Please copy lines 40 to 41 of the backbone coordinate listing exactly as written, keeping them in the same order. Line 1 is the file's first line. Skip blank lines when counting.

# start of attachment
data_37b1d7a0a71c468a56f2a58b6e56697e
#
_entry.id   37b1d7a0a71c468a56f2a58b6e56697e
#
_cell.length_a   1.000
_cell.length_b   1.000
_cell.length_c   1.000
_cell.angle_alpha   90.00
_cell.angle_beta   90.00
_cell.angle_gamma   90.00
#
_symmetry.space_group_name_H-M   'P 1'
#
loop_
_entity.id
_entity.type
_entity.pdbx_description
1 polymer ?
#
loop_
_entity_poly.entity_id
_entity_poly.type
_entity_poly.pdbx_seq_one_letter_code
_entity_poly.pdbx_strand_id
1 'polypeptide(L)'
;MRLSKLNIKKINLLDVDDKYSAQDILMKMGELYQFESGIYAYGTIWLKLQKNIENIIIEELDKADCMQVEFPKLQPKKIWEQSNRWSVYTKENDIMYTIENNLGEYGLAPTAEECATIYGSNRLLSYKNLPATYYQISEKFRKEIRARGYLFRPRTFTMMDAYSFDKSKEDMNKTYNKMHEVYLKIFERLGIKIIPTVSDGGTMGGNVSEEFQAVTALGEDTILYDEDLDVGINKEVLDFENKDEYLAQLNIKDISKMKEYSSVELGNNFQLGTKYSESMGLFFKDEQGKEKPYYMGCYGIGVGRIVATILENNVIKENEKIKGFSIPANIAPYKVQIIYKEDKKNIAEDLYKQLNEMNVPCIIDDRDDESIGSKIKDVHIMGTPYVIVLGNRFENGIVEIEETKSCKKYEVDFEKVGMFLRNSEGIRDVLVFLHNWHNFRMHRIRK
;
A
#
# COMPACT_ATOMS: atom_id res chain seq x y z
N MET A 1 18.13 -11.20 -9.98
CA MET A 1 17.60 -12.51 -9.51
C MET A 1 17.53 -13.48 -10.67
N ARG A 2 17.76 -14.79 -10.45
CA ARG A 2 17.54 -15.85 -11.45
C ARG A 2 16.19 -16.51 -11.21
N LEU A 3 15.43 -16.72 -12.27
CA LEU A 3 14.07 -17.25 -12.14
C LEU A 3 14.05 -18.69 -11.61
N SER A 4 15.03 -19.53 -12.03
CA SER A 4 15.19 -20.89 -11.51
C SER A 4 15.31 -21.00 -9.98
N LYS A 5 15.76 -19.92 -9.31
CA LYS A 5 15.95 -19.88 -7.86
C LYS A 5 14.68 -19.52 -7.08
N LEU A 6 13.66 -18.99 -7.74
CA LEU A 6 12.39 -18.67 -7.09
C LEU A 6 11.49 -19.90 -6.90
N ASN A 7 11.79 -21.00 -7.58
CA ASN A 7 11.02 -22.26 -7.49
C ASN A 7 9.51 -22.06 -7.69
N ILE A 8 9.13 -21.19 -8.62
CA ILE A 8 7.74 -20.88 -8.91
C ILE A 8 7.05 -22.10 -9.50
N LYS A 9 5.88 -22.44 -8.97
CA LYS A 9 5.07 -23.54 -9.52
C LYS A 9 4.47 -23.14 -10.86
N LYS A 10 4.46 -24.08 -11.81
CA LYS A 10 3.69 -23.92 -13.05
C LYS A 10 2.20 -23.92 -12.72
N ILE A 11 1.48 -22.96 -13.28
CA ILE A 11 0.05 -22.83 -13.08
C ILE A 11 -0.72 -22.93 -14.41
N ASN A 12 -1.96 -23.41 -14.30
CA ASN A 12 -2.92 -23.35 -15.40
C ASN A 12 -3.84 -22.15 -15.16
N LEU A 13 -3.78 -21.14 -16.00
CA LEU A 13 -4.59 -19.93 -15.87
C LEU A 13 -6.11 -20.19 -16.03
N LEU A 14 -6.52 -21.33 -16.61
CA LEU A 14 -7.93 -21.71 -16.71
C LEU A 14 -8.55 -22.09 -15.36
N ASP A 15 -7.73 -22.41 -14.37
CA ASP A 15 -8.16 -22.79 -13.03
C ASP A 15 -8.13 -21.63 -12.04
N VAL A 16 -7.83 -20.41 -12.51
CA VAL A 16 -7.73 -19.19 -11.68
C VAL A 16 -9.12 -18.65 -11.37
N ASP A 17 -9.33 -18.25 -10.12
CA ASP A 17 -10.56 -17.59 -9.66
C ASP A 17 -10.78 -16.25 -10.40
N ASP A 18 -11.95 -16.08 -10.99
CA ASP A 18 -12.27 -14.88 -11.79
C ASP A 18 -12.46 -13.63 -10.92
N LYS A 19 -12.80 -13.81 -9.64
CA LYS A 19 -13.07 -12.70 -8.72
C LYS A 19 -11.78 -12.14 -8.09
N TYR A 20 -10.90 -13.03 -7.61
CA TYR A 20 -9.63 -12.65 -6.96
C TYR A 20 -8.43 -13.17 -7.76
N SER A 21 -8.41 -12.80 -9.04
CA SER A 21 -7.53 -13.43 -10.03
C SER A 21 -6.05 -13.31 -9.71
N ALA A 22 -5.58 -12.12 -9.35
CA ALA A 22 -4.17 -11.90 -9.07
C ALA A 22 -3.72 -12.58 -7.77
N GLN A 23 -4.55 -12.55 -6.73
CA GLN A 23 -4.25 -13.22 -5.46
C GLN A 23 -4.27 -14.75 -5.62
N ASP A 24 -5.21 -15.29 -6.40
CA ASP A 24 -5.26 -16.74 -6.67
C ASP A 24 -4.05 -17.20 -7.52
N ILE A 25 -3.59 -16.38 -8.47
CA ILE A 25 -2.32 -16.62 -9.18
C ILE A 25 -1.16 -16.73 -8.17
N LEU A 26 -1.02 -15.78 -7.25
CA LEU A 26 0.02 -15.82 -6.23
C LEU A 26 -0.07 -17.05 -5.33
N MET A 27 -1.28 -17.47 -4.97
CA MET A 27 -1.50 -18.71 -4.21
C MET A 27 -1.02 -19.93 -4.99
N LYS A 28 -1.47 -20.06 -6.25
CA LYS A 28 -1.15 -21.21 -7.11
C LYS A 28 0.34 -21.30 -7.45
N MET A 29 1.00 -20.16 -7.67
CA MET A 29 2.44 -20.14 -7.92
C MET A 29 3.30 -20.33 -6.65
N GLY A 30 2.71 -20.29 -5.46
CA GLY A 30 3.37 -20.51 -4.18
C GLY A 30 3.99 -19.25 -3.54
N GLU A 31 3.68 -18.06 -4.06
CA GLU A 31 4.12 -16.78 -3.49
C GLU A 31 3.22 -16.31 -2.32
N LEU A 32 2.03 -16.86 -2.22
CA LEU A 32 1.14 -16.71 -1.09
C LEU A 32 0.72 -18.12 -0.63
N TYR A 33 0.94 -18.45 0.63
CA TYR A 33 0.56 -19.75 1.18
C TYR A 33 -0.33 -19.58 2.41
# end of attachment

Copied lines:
N SER A 4 15.03 -19.53 -12.03
CA SER A 4 15.19 -20.89 -11.51